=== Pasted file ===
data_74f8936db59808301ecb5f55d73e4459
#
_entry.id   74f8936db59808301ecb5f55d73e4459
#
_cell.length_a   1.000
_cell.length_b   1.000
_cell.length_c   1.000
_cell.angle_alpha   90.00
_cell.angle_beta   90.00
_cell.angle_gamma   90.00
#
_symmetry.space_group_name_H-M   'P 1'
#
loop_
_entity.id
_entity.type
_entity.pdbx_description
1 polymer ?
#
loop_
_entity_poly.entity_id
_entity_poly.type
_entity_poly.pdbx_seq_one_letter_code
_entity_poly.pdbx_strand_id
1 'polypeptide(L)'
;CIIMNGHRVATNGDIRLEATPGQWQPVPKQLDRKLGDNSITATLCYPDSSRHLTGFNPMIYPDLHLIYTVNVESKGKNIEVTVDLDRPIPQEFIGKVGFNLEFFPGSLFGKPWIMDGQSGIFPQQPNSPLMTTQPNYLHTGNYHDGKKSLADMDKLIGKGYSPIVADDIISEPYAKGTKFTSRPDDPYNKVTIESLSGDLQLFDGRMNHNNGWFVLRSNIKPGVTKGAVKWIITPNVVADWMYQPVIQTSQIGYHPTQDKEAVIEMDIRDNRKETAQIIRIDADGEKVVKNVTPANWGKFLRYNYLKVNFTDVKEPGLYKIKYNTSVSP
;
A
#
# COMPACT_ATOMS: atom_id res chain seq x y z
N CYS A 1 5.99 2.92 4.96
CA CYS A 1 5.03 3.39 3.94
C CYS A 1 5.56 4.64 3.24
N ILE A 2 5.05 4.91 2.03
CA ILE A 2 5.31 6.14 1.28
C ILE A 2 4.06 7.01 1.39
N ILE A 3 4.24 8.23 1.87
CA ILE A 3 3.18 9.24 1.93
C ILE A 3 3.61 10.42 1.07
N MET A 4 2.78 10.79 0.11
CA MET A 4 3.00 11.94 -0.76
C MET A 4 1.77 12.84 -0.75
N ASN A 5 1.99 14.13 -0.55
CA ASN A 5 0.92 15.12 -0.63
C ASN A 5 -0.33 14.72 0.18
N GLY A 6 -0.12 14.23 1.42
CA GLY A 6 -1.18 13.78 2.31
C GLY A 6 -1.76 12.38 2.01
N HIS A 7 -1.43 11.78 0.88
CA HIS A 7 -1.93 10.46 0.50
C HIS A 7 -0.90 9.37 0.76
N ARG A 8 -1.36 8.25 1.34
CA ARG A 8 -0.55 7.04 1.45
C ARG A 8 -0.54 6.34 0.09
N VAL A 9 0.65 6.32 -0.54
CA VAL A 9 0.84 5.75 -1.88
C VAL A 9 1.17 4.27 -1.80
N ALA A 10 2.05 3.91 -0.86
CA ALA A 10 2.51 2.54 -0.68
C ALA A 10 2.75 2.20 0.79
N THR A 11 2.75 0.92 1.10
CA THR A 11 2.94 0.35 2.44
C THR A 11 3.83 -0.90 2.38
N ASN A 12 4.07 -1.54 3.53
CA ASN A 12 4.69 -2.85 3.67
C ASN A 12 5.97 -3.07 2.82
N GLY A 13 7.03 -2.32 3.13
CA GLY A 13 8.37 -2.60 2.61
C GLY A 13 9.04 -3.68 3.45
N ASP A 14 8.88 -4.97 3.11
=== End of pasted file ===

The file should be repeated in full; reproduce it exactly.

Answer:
data_74f8936db59808301ecb5f55d73e4459
#
_entry.id   74f8936db59808301ecb5f55d73e4459
#
_cell.length_a   1.000
_cell.length_b   1.000
_cell.length_c   1.000
_cell.angle_alpha   90.00
_cell.angle_beta   90.00
_cell.angle_gamma   90.00
#
_symmetry.space_group_name_H-M   'P 1'
#
loop_
_entity.id
_entity.type
_entity.pdbx_description
1 polymer ?
#
loop_
_entity_poly.entity_id
_entity_poly.type
_entity_poly.pdbx_seq_one_letter_code
_entity_poly.pdbx_strand_id
1 'polypeptide(L)'
;CIIMNGHRVATNGDIRLEATPGQWQPVPKQLDRKLGDNSITATLCYPDSSRHLTGFNPMIYPDLHLIYTVNVESKGKNIEVTVDLDRPIPQEFIGKVGFNLEFFPGSLFGKPWIMDGQSGIFPQQPNSPLMTTQPNYLHTGNYHDGKKSLADMDKLIGKGYSPIVADDIISEPYAKGTKFTSRPDDPYNKVTIESLSGDLQLFDGRMNHNNGWFVLRSNIKPGVTKGAVKWIITPNVVADWMYQPVIQTSQIGYHPTQDKEAVIEMDIRDNRKETAQIIRIDADGEKVVKNVTPANWGKFLRYNYLKVNFTDVKEPGLYKIKYNTSVSP
;
A
#
# COMPACT_ATOMS: atom_id res chain seq x y z
N CYS A 1 5.99 2.92 4.96
CA CYS A 1 5.03 3.39 3.94
C CYS A 1 5.56 4.64 3.24
N ILE A 2 5.05 4.91 2.03
CA ILE A 2 5.31 6.14 1.28
C ILE A 2 4.06 7.01 1.39
N ILE A 3 4.24 8.23 1.87
CA ILE A 3 3.18 9.24 1.93
C ILE A 3 3.61 10.42 1.07
N MET A 4 2.78 10.79 0.11
CA MET A 4 3.00 11.94 -0.76
C MET A 4 1.77 12.84 -0.75
N ASN A 5 1.99 14.13 -0.55
CA ASN A 5 0.92 15.12 -0.63
C ASN A 5 -0.33 14.72 0.18
N GLY A 6 -0.12 14.23 1.42
CA GLY A 6 -1.18 13.78 2.31
C GLY A 6 -1.76 12.38 2.01
N HIS A 7 -1.43 11.78 0.88
CA HIS A 7 -1.93 10.46 0.50
C HIS A 7 -0.90 9.37 0.76
N ARG A 8 -1.36 8.25 1.34
CA ARG A 8 -0.55 7.04 1.45
C ARG A 8 -0.54 6.34 0.09
N VAL A 9 0.65 6.32 -0.54
CA VAL A 9 0.84 5.75 -1.88
C VAL A 9 1.17 4.27 -1.80
N ALA A 10 2.05 3.91 -0.86
CA ALA A 10 2.51 2.54 -0.68
C ALA A 10 2.75 2.20 0.79
N THR A 11 2.75 0.92 1.10
CA THR A 11 2.94 0.35 2.44
C THR A 11 3.83 -0.90 2.38
N ASN A 12 4.07 -1.54 3.53
CA ASN A 12 4.69 -2.85 3.67
C ASN A 12 5.97 -3.07 2.82
N GLY A 13 7.03 -2.32 3.13
CA GLY A 13 8.37 -2.60 2.61
C GLY A 13 9.04 -3.68 3.45
N ASP A 14 8.88 -4.97 3.11